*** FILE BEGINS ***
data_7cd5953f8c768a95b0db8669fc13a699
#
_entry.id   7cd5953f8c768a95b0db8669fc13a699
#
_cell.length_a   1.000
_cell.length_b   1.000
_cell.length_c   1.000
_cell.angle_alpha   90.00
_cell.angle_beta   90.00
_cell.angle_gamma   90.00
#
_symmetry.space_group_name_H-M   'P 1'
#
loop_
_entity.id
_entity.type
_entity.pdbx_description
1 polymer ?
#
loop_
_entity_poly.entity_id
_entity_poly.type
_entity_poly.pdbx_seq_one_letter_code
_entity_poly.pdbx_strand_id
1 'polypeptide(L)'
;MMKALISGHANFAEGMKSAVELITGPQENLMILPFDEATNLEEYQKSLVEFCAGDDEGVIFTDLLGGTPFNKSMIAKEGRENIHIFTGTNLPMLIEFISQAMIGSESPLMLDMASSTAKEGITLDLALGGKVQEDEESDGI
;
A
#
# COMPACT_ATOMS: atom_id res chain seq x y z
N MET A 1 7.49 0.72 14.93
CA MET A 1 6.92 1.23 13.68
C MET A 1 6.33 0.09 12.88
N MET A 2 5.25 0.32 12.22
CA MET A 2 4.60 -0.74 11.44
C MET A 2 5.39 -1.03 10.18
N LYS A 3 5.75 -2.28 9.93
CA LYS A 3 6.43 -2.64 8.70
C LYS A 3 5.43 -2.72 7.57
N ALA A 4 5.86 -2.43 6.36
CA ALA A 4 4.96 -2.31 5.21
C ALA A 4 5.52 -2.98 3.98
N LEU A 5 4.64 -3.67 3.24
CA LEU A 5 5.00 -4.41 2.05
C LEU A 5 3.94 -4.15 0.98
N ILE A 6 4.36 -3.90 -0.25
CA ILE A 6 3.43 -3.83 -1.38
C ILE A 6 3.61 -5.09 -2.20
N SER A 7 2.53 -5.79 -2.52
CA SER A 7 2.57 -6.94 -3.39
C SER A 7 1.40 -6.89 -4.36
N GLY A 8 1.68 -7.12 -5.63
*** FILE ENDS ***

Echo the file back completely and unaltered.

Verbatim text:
data_7cd5953f8c768a95b0db8669fc13a699
#
_entry.id   7cd5953f8c768a95b0db8669fc13a699
#
_cell.length_a   1.000
_cell.length_b   1.000
_cell.length_c   1.000
_cell.angle_alpha   90.00
_cell.angle_beta   90.00
_cell.angle_gamma   90.00
#
_symmetry.space_group_name_H-M   'P 1'
#
loop_
_entity.id
_entity.type
_entity.pdbx_description
1 polymer ?
#
loop_
_entity_poly.entity_id
_entity_poly.type
_entity_poly.pdbx_seq_one_letter_code
_entity_poly.pdbx_strand_id
1 'polypeptide(L)'
;MMKALISGHANFAEGMKSAVELITGPQENLMILPFDEATNLEEYQKSLVEFCAGDDEGVIFTDLLGGTPFNKSMIAKEGRENIHIFTGTNLPMLIEFISQAMIGSESPLMLDMASSTAKEGITLDLALGGKVQEDEESDGI
;
A
#
# COMPACT_ATOMS: atom_id res chain seq x y z
N MET A 1 7.49 0.72 14.93
CA MET A 1 6.92 1.23 13.68
C MET A 1 6.33 0.09 12.88
N MET A 2 5.25 0.32 12.22
CA MET A 2 4.60 -0.74 11.44
C MET A 2 5.39 -1.03 10.18
N LYS A 3 5.75 -2.28 9.93
CA LYS A 3 6.43 -2.64 8.70
C LYS A 3 5.43 -2.72 7.57
N ALA A 4 5.86 -2.43 6.36
CA ALA A 4 4.96 -2.31 5.21
C ALA A 4 5.52 -2.98 3.98
N LEU A 5 4.64 -3.67 3.24
CA LEU A 5 5.00 -4.41 2.05
C LEU A 5 3.94 -4.15 0.98
N ILE A 6 4.36 -3.90 -0.25
CA ILE A 6 3.43 -3.83 -1.38
C ILE A 6 3.61 -5.09 -2.20
N SER A 7 2.53 -5.79 -2.52
CA SER A 7 2.57 -6.94 -3.39
C SER A 7 1.40 -6.89 -4.36
N GLY A 8 1.68 -7.12 -5.63